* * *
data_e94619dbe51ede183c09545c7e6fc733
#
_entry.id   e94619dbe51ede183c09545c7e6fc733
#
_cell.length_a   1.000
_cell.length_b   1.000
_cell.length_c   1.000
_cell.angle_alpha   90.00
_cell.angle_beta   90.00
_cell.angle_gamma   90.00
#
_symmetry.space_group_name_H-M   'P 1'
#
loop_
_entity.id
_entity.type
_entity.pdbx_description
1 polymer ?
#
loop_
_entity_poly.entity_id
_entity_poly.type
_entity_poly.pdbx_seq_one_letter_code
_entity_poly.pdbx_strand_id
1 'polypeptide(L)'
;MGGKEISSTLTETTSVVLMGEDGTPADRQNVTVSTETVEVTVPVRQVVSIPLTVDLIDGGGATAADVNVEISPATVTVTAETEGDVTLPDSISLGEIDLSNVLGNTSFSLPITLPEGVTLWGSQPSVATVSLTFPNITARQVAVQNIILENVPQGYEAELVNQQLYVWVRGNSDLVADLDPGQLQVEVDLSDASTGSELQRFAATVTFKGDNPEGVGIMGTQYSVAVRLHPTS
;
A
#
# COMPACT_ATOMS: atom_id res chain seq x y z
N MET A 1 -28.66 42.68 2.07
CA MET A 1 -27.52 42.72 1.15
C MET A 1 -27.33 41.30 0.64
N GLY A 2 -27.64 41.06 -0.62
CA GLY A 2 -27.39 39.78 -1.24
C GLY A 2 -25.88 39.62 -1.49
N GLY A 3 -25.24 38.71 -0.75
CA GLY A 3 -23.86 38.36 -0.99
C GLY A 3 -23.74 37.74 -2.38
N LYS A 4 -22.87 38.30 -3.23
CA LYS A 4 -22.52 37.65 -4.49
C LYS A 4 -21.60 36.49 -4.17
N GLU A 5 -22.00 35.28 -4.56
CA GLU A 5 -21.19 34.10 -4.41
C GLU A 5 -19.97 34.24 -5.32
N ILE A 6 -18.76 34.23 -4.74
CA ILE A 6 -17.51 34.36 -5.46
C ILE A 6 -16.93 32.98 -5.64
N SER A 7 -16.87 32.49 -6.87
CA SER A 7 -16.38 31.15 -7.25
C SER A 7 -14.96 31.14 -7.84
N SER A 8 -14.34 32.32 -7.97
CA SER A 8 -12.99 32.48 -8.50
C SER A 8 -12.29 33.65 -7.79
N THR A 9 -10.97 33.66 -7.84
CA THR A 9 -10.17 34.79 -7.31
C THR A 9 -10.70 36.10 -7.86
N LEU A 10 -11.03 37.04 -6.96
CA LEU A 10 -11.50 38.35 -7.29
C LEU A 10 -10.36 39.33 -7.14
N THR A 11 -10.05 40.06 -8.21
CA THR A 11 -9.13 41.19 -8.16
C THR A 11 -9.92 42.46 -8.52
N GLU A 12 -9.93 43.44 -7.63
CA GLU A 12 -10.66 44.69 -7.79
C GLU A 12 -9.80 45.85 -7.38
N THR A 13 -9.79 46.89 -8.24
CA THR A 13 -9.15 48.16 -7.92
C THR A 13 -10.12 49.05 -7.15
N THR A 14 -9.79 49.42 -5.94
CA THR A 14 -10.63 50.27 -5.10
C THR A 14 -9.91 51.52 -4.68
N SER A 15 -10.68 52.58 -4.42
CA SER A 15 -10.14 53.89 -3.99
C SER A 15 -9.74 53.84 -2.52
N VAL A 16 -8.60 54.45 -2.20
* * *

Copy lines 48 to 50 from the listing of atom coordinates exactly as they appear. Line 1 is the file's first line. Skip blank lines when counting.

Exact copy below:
C ILE A 6 -16.93 32.98 -5.64
N SER A 7 -16.87 32.49 -6.87
CA SER A 7 -16.38 31.15 -7.25